The Department for International Trade has three tasks: promoting UK exports to support a growing economy that serves the whole country; maximising opportunities for wealth creation, including through overseas direct investment to support the current account; and negotiating the best international trading framework for the UK outside the EU. Like the UK, my Department is open for business. Following my statement at our previous session of departmental questions, we received 111 applicants, in an international competition, for the post of permanent secretary, and we will shortly announce the successful candidate.
As a country, we need to export more. There are a lot of barriers to overcome to get businesses to start exporting or even to consider exporting, but we have a real opportunity to get existing exporters to export to more markets. Will my right hon. Friend outline the measures that the Government are taking to encourage and support small and medium-sized businesses to expand the number of markets to which they export?
Order. We must not expand the length of questions, I am afraid. I am sure it is a very important point, but let us have the answer.
I apologise for taking longer than usual to get to the Dispatch Box, Mr Speaker—the last time I take my own advice about going to the gym to get fit. It is important to get more small and medium-sized enterprises exporting. If we look at the UK’s performance we see that only 27% of our GDP is accounted for by exports, whereas for Germany it is 48%. A lot of that difference is accounted for by a lack of SME exports. We will be announcing a range of measures soon, and there will be a pack setting out those measures available for all Members of Parliament so that we can all help the SMEs in our own constituencies.
The Government Front-Bench team has tried to suggest that the High Court decision that Parliament should have a vote before triggering article 50 is in some way antidemocratic or thwarts the referendum result. Will the Secretary of State acknowledge that the vast majority of Members in this House are now committed to honouring the decision to leave the EU, but that democracy demands that the terms of our leaving must be subject to the proper advance scrutiny and consent of this democratically elected House, and not negotiated in secret and smuggled through without the support of this sovereign Parliament?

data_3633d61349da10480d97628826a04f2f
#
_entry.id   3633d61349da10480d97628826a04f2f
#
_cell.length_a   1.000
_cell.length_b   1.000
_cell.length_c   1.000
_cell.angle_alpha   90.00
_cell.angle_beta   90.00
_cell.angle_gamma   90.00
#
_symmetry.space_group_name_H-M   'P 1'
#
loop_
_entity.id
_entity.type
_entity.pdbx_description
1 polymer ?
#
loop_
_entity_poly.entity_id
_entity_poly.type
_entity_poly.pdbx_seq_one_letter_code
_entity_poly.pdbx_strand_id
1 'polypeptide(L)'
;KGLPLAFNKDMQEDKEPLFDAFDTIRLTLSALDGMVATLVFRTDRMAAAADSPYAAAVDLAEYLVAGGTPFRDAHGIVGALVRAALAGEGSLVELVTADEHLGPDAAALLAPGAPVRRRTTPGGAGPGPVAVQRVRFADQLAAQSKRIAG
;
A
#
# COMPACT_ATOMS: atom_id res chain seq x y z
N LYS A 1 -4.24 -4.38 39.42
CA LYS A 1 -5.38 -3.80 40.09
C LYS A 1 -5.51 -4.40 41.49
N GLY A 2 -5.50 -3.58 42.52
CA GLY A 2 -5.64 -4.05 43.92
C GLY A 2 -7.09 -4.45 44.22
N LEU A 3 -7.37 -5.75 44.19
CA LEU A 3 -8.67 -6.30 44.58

There will be numerous opportunities for the House to examine and discuss what the Government are negotiating. When we are clear about the position we will adopt, article 50 will be triggered, but given the nature of the judgment this morning we will now have to await the Government’s appeal to the Supreme Court.
As I said earlier, the EU has some 36 free trade agreements, which cover more than 50 countries. A very large number of those have already made representations to the United Kingdom to say that they would like those agreements to continue. We will explore and discuss that, because, as I have said, our aim is to have no break in access to markets and to achieve the transition as smoothly as possible, with minimal disruption to the international trading environment.
The EU trade deal with South Korea has reduced the tariff on scotch whisky to zero, while whisky imported to Korea from elsewhere faces a tariff of 20%. Does the Minister agree with the Foreign Secretary’s new adviser, David Frost—a former chief executive of the Scotch Whisky Association—who has said that we are much more likely to get such deals
I take an intense personal interest in this area, from long experience. I am delighted to see David Frost in his new position—he was so pleased with our policy he joined the company. It is very important that we get reductions in tariffs. One issue I will be raising in India next week is the very high level of tariff against scotch whisky there, to see whether we can make major reductions.